Wednesday, October 17, 2007

A Reward

To reward all those who are still checking to see if I'm going to write something, I will give you a recipe that falls into the category of Recipes That Make You Appear to be June Cleaver Even When You Aren't. I have lots of these. I treasure them because image is everything.

I originally harvested this recipe from Southern Living magazine about 20 years ago. After I captured it I noticed that it was in Southern Sideboards, another wonderful Junior League of Jackson cookbook, and a few other southern Junior League and Junior Auxiliary cookbooks. The name is changed, the quantities are changed, and the nut varieties are changed but the recipe is essentially the same. I don't know who published first.

This particular recipe makes a lot and that is what makes it a June Cleaver Wanna Be Recipe. Once you get these in the freezer, no one has to see the messy bowl or the effort. Just slice and bake when you or the children have friends over and everyone can smell the wonderful aroma of freshly baked cookies while wondering how it is possible for you to do all that you do and still have time to whip out cookies.

There is one caveat!!! Watch your dough closely. Since we grow our own eggs, we're not afraid of salmonella. No one is scared to eat dough, so I can't keep my self husband and children out of the dough.
Memory Book Cookies

1 ½ cup Butter -- softened
1 cup Sugar
2 cup Sugar, Brown
3 ea Egg
½ lbs Pecans -- chopped
4 ½ cup Flour
1 tsp Salt
1 tsp Baking Soda
1 tsp Cinnamon, Ground

Cream butter and sugar. Beat in eggs. Add flour mixed with salt, soda, and cinnamon. Add nuts. Shape dough into long, thin rolls (about 1" in diameter). Wrap in wax paper. Store in the freezer. When needed, slice and bake at 350° F for 8 to 10 minutes.

Things to know about all my recipes. I always use unbleached flour and prefer King Arthur organic. I use only coarse salt so if you don't you may need to use a little less.

Things to know about this recipe. You may use any nut, but since I am a true Southerner I think pecans are best. You may substitute some whole wheat, especially the white whole wheat, for the plain flour, but they will notice if you go over half. That grainy texture is tough to overcome. You may use raw sugar instead of the white. I always use butter for baking because it tastes better, if you don't agree you could use some of those other products just don't say it's my recipe.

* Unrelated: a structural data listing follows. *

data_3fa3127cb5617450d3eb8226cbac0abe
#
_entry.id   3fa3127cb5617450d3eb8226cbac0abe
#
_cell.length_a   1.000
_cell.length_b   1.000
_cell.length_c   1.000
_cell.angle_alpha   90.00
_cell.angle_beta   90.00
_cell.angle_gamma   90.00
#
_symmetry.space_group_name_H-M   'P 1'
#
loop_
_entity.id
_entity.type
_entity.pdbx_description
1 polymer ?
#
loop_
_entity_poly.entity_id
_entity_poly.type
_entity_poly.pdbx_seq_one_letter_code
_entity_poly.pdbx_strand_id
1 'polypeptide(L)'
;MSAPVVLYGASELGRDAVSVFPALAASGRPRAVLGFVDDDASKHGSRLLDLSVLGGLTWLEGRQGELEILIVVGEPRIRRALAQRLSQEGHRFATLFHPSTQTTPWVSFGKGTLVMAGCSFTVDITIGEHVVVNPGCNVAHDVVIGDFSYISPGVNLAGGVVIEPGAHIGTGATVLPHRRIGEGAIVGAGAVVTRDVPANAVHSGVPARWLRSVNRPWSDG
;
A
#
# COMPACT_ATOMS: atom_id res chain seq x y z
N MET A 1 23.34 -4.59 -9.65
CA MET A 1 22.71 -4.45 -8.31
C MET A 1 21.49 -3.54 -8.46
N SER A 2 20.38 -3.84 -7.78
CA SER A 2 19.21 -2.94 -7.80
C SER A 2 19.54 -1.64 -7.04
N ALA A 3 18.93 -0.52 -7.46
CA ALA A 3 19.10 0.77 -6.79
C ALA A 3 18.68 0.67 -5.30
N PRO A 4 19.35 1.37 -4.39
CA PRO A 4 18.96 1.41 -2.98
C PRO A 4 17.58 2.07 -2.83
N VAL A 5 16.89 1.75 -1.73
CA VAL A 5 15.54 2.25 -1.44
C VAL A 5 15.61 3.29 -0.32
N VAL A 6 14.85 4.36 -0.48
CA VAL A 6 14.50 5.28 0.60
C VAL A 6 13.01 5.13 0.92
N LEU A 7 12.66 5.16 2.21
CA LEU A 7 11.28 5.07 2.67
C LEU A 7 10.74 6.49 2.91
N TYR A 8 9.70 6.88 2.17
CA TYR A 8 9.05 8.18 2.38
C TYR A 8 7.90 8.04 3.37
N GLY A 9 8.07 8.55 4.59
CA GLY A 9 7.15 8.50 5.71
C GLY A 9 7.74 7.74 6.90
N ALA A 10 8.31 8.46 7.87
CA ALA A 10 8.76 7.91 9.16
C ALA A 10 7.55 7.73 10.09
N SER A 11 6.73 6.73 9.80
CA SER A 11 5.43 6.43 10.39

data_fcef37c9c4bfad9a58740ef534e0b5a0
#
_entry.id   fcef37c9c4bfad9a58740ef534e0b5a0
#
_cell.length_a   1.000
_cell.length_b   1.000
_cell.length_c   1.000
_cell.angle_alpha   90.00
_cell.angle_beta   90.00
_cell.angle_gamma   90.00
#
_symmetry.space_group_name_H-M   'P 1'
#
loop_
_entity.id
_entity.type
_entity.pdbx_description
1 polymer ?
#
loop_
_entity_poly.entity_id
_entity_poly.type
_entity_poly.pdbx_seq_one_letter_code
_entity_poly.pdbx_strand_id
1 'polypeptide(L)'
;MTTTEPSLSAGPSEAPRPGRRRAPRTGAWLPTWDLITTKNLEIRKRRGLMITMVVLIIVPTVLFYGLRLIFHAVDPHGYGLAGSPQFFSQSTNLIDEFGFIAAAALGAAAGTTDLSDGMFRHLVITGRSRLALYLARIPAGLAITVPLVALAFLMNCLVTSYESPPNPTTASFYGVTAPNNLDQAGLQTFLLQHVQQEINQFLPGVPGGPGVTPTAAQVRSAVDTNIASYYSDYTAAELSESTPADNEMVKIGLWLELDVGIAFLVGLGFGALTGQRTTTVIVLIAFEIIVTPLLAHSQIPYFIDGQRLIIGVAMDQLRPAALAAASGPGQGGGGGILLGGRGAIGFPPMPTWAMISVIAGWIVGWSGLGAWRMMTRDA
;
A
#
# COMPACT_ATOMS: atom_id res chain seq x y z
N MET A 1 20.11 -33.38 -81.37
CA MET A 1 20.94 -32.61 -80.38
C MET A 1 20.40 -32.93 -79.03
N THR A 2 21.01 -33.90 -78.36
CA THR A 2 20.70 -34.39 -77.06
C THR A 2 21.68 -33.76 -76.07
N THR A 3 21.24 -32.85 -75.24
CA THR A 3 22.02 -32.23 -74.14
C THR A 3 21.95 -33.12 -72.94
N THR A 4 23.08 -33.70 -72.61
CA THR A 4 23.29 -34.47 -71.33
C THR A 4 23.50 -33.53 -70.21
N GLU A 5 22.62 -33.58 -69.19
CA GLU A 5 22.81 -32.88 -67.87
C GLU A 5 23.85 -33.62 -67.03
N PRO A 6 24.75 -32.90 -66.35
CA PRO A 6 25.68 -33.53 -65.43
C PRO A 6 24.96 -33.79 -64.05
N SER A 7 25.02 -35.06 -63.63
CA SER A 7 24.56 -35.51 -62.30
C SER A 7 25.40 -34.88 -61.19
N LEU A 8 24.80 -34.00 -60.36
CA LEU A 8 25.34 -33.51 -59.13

Kate in NJ said...

We are out of "freezer dough", so I will try yours next. M.S. got me in the habit when her magazine first started to keep a "log" in the freezer for company. I always had some for my nieces and P loves to bake at odd moments in our life, so it helps to have dough ready to go
when the mood hits.

Melora said...

Great. Now I need to buy pecans. That looks good!

ZBTzahBTzoo said...

Nobody really thinks Crisco & the like tastes better than butter, do they? Better a sat fat than a trans fat, I always say; if it isn't the real deal, why bother at all with the calories? :-)

Salted or unsalted butter?

These cookies sound a lot like my Grandma Esther's refrigerator cookies -- truly addictive, the perfect reward.

Of course the best reward is finding you've taken some of your valuable time to post. Given you're in the middle of your busy fall frenzy, I truly appreciate every word you take them time to share.

Just out of curiosity: do you put coarse salt in the shaker on the table? Are inland Mississippians counseled to use iodized salt, as we are in Michigan? Do you use sea salt, or kosher salt, or something else? Michigan salt tends to come from salt mines, I think. If it contains iodine, it's because iodine has been added.

Enough of that.

I have pecans!!! (We say pi-KAHNZ up here. Who says PEE-kans? I wonder...)

PS: no rhetorical questions, but don't feel pressed to reply right away; I know you're insanely busy!

Angela said...

MMMMMMMmmmmm! I am printing that on a recipe card right away. Cookie baking weather is right around the corner!